> >I have a rather perplexing TCP/IP configuration question...
> >We have two Class C network addresses, 192.148.222.x and 204.130.218.x.
> >We have over 1,000 computers on one physical network, any of which could
> >use TCP/IP services. We are attempting to implement a dynamic IP allocation
> >scheme, using BOOTP.
> Hmmmm. Not doable, strictly speaking.
> >First question: Does anyone know of a good BOOTP Server, under UNIX, that
> >handles dynamic IP allocation? There is a Novell BOOTP server, an nlm, by
> >Hellsoft that does the job, but we need something for UNIX.
> There is none. BOOTP is a direct mapping from MAC addresses to IP addresses.
> You need something called DHCP (Dynamic Host Configuration Protocol), which
> is much like BOOTP but does not have the 1 to 1 mapping. Exactly what you
> are looking for. DHCP is quite new however, and you might be hardpressed
> to find a server for it yet. There is also the perplexing IP<->name mapping,
> problem. If a client gets it's IP address dynamically, how do you address
> the machine by name. What is really needed is a "runtime configurable"
> DNS server, which you would be able to "inject" an IP<->name record into
> as the IP address is assigned to the machine.
I heard about DHCP. Your right about the problem, though. DHCP is new and
I can't find a server for it. Worse yet, the client software doesn't support
it. I haven't read the RFC yet, but BOOTP does have the ability, if properly
Additionally, I don't see the IP<->Name as a problem. DNS is configured
for that. If you have 500 temporary hosts, you can configure all those
hosts in DNS. When a machine starts up, the BOOTP program can furnish an
IP address and obtain the name from DNS.
> >Second question: We have had the 192.148.222.x Class C network for some
> >time. Our netmask, of course, is 255.255.255.0. Is it possible to use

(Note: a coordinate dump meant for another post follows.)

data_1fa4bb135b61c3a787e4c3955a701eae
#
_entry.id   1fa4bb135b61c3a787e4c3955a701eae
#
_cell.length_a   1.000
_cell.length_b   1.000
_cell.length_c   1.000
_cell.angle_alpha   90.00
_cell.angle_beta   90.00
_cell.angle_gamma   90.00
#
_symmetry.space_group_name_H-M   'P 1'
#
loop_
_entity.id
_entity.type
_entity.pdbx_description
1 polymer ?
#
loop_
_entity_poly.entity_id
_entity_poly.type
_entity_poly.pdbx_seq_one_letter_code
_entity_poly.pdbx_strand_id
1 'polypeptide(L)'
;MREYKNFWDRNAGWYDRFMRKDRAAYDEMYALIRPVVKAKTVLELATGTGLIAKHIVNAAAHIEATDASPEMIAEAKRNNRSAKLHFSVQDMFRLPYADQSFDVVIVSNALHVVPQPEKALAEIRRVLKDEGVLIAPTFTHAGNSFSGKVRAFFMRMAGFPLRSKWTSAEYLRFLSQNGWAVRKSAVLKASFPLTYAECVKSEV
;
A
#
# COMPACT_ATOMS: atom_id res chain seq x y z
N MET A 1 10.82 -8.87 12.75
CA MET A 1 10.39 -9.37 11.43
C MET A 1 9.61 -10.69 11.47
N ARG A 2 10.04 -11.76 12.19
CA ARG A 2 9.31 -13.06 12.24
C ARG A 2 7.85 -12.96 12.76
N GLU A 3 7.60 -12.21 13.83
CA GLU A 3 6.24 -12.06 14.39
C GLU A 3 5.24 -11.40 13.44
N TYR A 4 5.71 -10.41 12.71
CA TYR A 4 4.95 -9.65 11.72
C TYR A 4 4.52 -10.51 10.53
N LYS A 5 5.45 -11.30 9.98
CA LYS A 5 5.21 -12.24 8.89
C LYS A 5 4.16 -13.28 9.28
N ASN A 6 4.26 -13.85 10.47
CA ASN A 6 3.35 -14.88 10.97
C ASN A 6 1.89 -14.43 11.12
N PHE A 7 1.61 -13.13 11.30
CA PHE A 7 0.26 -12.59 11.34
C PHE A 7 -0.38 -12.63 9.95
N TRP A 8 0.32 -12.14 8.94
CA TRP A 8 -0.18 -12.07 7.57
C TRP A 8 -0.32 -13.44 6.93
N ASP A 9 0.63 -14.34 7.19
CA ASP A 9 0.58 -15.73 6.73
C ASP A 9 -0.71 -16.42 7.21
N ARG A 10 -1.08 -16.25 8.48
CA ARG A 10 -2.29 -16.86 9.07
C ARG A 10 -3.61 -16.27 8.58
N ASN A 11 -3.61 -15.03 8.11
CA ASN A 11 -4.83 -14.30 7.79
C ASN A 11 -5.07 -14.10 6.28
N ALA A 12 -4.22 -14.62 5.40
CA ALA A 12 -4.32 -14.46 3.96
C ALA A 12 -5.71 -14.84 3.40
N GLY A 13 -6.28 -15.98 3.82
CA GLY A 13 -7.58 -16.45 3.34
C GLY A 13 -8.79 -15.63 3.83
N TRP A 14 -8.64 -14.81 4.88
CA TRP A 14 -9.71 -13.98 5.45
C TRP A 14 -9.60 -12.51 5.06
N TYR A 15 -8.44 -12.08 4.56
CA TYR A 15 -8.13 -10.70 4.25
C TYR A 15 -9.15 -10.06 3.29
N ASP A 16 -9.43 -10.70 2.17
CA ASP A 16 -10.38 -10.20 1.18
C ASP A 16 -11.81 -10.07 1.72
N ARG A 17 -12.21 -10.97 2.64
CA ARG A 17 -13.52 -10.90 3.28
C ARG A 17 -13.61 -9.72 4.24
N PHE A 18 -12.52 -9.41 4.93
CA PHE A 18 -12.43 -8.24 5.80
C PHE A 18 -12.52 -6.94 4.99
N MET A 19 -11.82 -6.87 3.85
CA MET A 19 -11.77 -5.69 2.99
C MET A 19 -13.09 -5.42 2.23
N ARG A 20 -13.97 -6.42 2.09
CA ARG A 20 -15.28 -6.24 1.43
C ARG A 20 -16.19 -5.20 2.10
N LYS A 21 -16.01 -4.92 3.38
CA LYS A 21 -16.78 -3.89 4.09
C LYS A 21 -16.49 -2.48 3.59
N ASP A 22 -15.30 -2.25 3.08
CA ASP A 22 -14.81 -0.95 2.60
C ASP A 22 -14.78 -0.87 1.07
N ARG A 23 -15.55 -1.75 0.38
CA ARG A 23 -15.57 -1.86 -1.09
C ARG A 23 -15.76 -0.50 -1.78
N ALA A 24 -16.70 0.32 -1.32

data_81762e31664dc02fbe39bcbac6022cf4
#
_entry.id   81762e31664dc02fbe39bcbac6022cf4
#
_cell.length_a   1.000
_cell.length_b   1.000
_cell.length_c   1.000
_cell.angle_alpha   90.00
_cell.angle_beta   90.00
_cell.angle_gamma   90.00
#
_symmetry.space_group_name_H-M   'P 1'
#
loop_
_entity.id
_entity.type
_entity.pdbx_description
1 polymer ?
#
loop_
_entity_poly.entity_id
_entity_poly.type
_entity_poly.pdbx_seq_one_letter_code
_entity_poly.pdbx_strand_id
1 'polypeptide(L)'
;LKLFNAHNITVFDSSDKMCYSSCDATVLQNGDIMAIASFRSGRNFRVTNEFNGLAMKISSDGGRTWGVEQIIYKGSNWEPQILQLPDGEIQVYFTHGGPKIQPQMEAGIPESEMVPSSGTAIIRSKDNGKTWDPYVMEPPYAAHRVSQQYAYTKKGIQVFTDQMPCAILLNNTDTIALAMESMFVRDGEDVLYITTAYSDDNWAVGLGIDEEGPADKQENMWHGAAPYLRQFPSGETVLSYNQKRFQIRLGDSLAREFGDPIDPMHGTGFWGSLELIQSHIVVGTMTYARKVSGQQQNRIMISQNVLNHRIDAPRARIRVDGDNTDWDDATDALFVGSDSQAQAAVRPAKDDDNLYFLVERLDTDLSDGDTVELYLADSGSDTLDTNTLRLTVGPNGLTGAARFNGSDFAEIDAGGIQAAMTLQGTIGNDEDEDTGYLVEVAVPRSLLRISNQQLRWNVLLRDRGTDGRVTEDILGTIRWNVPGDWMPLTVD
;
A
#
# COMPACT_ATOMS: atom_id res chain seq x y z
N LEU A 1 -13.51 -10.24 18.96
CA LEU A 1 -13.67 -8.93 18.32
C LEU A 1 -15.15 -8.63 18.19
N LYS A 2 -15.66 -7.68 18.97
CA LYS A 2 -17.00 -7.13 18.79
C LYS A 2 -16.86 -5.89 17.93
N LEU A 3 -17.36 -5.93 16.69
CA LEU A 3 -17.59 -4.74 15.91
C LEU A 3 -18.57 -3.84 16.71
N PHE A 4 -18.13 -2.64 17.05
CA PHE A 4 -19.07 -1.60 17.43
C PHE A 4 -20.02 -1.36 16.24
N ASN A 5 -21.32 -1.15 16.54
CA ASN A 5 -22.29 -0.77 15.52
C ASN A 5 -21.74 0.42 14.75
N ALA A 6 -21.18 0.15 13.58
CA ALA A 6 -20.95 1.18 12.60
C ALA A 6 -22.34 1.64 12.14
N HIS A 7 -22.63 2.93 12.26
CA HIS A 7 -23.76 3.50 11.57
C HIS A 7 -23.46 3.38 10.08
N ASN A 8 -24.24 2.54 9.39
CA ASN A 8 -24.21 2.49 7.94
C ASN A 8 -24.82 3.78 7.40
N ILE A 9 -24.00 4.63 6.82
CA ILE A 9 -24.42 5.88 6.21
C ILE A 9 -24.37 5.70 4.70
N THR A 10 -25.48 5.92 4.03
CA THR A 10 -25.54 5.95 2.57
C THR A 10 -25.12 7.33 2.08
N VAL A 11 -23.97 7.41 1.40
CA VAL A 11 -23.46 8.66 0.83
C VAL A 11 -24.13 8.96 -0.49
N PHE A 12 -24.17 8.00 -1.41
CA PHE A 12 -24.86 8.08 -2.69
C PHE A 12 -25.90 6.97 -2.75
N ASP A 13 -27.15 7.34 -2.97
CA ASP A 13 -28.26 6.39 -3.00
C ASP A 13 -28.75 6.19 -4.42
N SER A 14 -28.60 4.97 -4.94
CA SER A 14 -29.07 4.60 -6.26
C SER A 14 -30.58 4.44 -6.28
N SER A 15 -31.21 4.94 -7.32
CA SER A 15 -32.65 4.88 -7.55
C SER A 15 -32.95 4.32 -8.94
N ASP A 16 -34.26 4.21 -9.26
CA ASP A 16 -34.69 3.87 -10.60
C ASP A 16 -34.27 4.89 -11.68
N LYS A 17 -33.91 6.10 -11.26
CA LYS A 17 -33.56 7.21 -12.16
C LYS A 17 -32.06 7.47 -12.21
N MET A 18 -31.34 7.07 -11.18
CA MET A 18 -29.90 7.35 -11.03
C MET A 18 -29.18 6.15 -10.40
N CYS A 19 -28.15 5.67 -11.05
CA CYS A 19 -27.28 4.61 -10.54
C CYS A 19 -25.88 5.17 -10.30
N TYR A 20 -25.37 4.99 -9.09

> >the 204.130.218.x Class C network on the same physical network? In my
> >mind, it seems possible with the right netmask and router. We are directly
> >connected to the Internet via a Cisco Router. Can anyone steer me in the
> >right direction to create the proper netmask and possible hardware purchase
> >to allow these two different Class C networks to exist on the same physical
> No problem using more than on IP net on the same network. You would have
> to set up some routing on chosen machines if you want the machines in one
> IP net to talk to the machines in the other IP net however.
Let's see if I understand what you mean. I can purchase another Ethernet
card for my Sun, and plug it in the wall. In UNIX, the Ethernet interface
could become "le1" (for example). Therefore, le0 and le1 would be on the
same physical network with two different ethernet hardware addresses. I
could then configure a route in UNIX, so as to allow my machine to act as
a gateway between the two IP networks who happen to reside on the same
Thanks for your help!
Laurence S. Donahue
Research Fellow, UNIX/Internet Consultant & Advisor
Chicago-Kent College of Law
Local URL: http://www.kentlaw.edu/~ldonahue/
The Legal Domain Network: http://www.kentlaw.edu/lawnet/lawnet.html
Chicago-Kent College of Law: http://www.kentlaw.edu/